The Chemistry of Death (Joe Tesla Series Book 3) Price:  Original price was: $8.71.Current price is: $0.00. (as of 05/24/2023 09:05 PST- Details)

Sticks and stones may break my bones, but words can never hurt me…or can they?

In the third thrilling installment of this award winning series from New York Times bestseller Rebecca Cantrell, tortured genius Joe Tesla is on the trail of a sadistic serial killer who charms his victims into the bowels of the Manhattan subway system–and who holds the keys to Joe’s crippling condition. Can Joe stop the murderous rampage of this silver-tongued killer, or will he become the next victim?


Ziggy smiled when the woman’s designer shoes slipped on the train ties. Those shoes were at home in the expensive club where he’d picked her up, but they were worse than useless down here in the subway tunnels. He caught her ice-cold arm. He’d made sure she forgot her coat when they left the club, and he knew that he must feel warm to her, warm and safe. She would trust him. She let him steady her for a heartbeat before pulling away.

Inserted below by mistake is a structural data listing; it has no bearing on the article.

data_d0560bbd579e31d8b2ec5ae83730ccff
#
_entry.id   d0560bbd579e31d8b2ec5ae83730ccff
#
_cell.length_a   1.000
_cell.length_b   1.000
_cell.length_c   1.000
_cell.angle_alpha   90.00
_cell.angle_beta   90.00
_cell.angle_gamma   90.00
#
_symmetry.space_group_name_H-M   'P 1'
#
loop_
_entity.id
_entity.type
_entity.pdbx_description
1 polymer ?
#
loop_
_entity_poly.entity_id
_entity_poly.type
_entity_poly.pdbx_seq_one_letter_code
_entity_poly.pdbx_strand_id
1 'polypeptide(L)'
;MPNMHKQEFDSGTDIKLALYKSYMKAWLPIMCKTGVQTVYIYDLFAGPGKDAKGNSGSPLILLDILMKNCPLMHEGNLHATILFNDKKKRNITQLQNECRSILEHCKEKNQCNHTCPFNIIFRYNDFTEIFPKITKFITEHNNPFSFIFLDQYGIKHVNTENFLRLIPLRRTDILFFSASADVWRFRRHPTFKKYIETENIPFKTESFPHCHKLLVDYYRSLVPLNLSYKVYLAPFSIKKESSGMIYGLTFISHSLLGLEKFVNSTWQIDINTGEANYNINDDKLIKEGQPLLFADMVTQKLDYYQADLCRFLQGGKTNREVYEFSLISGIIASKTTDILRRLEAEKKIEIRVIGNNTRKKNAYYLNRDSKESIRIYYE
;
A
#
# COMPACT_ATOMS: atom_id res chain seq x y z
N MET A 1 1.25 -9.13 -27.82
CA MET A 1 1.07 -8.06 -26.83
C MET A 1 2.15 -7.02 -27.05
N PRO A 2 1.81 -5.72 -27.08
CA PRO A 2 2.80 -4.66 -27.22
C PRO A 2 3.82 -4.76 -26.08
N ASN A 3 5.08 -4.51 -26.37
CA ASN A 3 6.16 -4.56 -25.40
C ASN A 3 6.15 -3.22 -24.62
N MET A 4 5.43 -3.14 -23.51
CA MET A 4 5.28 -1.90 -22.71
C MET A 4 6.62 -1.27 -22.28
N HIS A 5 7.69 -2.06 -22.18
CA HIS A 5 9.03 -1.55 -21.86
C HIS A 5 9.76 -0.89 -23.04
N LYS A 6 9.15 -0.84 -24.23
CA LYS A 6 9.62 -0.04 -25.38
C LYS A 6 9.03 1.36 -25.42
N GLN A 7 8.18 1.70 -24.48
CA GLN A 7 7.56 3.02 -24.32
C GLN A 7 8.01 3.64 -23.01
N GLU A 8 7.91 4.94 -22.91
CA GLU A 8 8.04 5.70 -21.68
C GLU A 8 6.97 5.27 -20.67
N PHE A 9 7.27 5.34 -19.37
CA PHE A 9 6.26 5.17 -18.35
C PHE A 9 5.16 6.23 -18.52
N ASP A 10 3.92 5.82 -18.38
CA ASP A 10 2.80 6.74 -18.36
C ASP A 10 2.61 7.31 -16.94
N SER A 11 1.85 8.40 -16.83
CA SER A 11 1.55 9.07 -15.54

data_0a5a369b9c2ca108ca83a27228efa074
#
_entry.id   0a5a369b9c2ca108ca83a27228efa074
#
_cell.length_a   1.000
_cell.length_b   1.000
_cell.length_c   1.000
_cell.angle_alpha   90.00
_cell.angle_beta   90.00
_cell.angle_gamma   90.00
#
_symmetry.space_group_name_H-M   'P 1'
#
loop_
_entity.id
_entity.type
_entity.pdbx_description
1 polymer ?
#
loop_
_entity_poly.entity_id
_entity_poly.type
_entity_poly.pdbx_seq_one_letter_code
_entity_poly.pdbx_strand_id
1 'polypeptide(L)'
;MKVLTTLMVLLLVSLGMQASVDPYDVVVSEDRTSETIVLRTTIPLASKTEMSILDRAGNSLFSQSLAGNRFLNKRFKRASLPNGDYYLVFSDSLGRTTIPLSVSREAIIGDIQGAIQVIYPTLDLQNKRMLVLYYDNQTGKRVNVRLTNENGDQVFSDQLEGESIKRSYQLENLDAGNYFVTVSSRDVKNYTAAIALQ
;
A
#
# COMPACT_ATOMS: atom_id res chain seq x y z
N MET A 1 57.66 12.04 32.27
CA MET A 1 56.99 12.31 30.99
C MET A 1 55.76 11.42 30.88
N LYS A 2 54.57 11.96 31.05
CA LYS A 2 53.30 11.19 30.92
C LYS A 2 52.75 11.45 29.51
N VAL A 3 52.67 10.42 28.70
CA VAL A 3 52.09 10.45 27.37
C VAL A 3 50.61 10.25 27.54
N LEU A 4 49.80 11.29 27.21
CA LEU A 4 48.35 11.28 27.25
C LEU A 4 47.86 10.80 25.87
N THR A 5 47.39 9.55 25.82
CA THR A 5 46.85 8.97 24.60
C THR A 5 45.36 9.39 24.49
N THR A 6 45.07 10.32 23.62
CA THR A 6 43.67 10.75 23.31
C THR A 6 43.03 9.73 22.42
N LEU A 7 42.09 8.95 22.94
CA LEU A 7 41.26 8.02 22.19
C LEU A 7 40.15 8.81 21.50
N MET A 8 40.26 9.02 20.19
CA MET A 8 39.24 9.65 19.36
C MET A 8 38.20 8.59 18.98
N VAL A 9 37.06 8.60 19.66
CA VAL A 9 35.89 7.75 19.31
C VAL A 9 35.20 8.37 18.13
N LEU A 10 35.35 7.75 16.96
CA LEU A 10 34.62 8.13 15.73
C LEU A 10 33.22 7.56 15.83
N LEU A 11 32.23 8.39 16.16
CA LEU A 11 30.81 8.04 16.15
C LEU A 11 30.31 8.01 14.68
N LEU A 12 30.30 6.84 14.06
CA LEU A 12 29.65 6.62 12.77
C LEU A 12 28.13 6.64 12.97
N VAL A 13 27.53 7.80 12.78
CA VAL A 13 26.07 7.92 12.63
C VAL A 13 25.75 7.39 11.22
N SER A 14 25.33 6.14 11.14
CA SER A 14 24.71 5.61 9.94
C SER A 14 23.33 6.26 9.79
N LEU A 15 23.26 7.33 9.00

“Watch the third rail.” He pointed to the raised metal track that ran alongside the inside rail. “It’s dangerous.”

“I want to go back.” Her lower lip quivered, and she tucked it between even, white teeth. The drug was already affecting her. He’d given her a high dose because she hated the tunnels more than any other woman he’d brought down here.

“Put on more lipstick.” He held his breath, wondering if the drug had kicked in enough for her to comply. “You’ll feel better when you look better.”

She fumbled in her expensive purse and pulled out a hand mirror. She angled the mirror to catch the faint light. Her movements were clumsy but practiced.

Without looking, she pulled a shiny black tube from her purse. He knew the lipstick’s color even before she opened it.

Christian Dior 999. Classic red.

She pulled off the cap and twisted the base. He breathed in the lipstick’s heady perfume. The scent took him back to other lipsticks, other women, and how his mother had forced him to wear dresses and Christian Dior lipstick when he was a little boy, to punish him. He remembered how he had looked in the mirror in her high heels and long skirts, how the lipstick smelled on his own lips, the soapy taste of it.

He took a deep breath to ground himself back in this moment, this tunnel, this woman. He was in charge here. With a trembling hand, she slid the lipstick across her full lips. He wanted to touch the gleaming redness, and he clenched the slippery lining of his pockets to keep his hands from reaching for her. These lips weren’t for kissing.

She dropped the case back inside her purse and straightened slim shoulders. Her breasts pushed against the thin fabric of her dress. The sharp tang of vodka from her cosmopolitan obliterated the last traces of the lipstick’s delicate fragrance.

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